RIO DE JANEIRO - Rio de Janeiro needs proper planned investment, rather than rush through improvements tailored to a three-week Olympic Games in August next year, a top US authority on major sports events planning said.
"The Olympics are not the investment you need, or maybe 20 percent. Why not spend 80 percent of your money on the stuff you do need? Resources are scarce," Andrew Zimbalist, professor of economics at Smith College, told AFP.
Zimbalist, whose recent book Circus Maximus is a study in the benefits -- or otherwise -- of staging World Cups and Olympics, noted the London Games of 2012 had required less in terms of infrastructure investment than Rio, which is spending roughly $11.8 billion a mix of private and public cash on the event.
"Rio is much more dislocating and expensive and more of a strain on the system. There's much more commotion" in displacing people from some residential areas being given over to the Games and connecting four different districts via new bus and light rail services.
"I am confident they will find a way to pull off the events," predicted Zimbalist, who has worked as a consultant in Latin America for the United Nations Development Program.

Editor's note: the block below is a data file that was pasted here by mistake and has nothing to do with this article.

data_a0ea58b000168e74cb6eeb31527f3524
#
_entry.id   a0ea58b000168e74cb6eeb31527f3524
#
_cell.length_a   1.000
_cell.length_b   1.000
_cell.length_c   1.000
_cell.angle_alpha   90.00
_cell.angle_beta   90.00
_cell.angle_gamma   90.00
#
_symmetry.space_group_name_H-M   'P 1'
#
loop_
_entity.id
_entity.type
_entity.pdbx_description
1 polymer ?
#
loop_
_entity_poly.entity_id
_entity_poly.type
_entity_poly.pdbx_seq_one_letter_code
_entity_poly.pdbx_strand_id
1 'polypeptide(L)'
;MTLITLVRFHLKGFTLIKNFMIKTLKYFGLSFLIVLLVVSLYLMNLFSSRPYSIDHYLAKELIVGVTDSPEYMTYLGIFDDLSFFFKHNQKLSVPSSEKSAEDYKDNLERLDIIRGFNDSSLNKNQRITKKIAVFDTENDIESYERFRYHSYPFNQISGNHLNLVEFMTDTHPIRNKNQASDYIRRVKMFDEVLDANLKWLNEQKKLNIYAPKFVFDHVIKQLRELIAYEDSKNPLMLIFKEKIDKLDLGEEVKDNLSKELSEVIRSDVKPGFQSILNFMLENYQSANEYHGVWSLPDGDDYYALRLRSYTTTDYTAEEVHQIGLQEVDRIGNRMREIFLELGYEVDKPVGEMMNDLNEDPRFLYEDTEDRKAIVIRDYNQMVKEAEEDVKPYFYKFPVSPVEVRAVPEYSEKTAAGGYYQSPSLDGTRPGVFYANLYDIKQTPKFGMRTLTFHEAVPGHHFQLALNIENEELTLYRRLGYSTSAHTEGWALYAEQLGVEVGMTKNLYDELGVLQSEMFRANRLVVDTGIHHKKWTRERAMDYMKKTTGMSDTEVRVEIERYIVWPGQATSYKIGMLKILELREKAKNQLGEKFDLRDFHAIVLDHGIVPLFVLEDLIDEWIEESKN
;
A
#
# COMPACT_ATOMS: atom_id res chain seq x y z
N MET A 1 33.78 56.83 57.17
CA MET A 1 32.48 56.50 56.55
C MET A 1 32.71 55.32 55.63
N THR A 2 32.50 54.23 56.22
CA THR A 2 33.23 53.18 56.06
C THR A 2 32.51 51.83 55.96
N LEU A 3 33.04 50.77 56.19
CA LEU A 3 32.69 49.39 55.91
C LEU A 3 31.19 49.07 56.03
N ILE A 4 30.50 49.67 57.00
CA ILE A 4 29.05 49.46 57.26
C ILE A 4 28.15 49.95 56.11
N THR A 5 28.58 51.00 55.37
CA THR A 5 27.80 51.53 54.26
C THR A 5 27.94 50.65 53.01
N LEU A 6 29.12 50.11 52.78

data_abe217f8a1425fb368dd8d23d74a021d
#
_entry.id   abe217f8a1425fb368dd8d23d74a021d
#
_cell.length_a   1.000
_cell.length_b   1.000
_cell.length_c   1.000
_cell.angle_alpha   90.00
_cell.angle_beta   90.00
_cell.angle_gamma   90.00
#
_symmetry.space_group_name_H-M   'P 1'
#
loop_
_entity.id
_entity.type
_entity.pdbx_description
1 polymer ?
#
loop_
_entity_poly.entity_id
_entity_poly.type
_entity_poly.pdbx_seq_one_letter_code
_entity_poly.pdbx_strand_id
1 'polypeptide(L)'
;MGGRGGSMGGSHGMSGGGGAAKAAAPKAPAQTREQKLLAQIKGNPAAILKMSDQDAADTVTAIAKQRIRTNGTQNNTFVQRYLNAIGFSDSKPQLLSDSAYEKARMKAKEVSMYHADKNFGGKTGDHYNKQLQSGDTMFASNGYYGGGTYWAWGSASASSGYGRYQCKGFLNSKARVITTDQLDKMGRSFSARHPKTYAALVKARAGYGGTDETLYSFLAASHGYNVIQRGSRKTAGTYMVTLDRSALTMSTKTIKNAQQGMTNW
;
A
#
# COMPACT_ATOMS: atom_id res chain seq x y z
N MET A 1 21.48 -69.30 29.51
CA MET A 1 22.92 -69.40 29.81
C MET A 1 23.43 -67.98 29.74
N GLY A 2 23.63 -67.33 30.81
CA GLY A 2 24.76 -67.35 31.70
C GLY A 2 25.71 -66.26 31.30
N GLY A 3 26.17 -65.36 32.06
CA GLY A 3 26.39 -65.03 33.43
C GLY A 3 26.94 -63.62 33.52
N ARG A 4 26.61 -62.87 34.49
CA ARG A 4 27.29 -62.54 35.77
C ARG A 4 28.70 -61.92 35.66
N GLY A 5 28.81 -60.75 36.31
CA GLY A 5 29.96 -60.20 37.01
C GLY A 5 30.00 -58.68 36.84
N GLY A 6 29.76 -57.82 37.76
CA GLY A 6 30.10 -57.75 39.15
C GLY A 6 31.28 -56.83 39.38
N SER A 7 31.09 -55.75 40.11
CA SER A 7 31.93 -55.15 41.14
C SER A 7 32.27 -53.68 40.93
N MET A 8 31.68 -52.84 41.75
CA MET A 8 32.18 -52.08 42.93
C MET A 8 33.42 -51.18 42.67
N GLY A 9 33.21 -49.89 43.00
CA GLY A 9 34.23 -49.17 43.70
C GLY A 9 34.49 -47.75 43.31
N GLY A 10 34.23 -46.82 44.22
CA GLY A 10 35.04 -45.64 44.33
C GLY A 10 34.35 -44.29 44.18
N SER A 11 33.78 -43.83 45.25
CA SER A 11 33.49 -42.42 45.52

But he expressed concern at the febrile political atmosphere which last week saw hundreds of thousands of protesters take to the streets to express anger at a huge corruption scandal at state oil firm Petrobras which has left the government of President Dilma Rousseff reeling.
Two years ago Brazil saw even larger protests over rising living costs and the cost of staging the World Cup whose price tag was similar to the Olympic tab.
"This is pushing Brazilians to a tipping point as most of the costs will not be recovered. They are helping to create a large budget hole" at a time when the economy is struggling, Zimbalist warned in a negative assessment ahead of South America's first ever Olympiad.
"Look at the recent public protests -- (hosting the Games) is taking a very fragile and exposed system and making the wounds rawer than before. "
Dubbing the Games a "poor excuse for investment" he added: "Brazil needs to learn in the long run how to plan without the Olympics standing over its heads with a cudgel."
Zimbalist indicated in a telephone interview that Boston, chosen as the US candidate to host the 2024 Summer Games, would face similar arguments over cost effectiveness, given the International Olympic Committee exercises a monopoly in selling Games rights.
Recent bids have attracted dwindling numbers of candidate cities -- the 2022 Winter Games has just two bidders in Almaty and Beijing -- amid concerns that costs will spiral out of control.
Zimbalist praised IOC president Thomas Bach as "innovative, intelligent" for seeking to encourage more modest bids and overhauling the movement with his Olympic Agenda 2020.
But the economist worried that might in itself bring more cities to the table looking to trump those trying to keep spending down.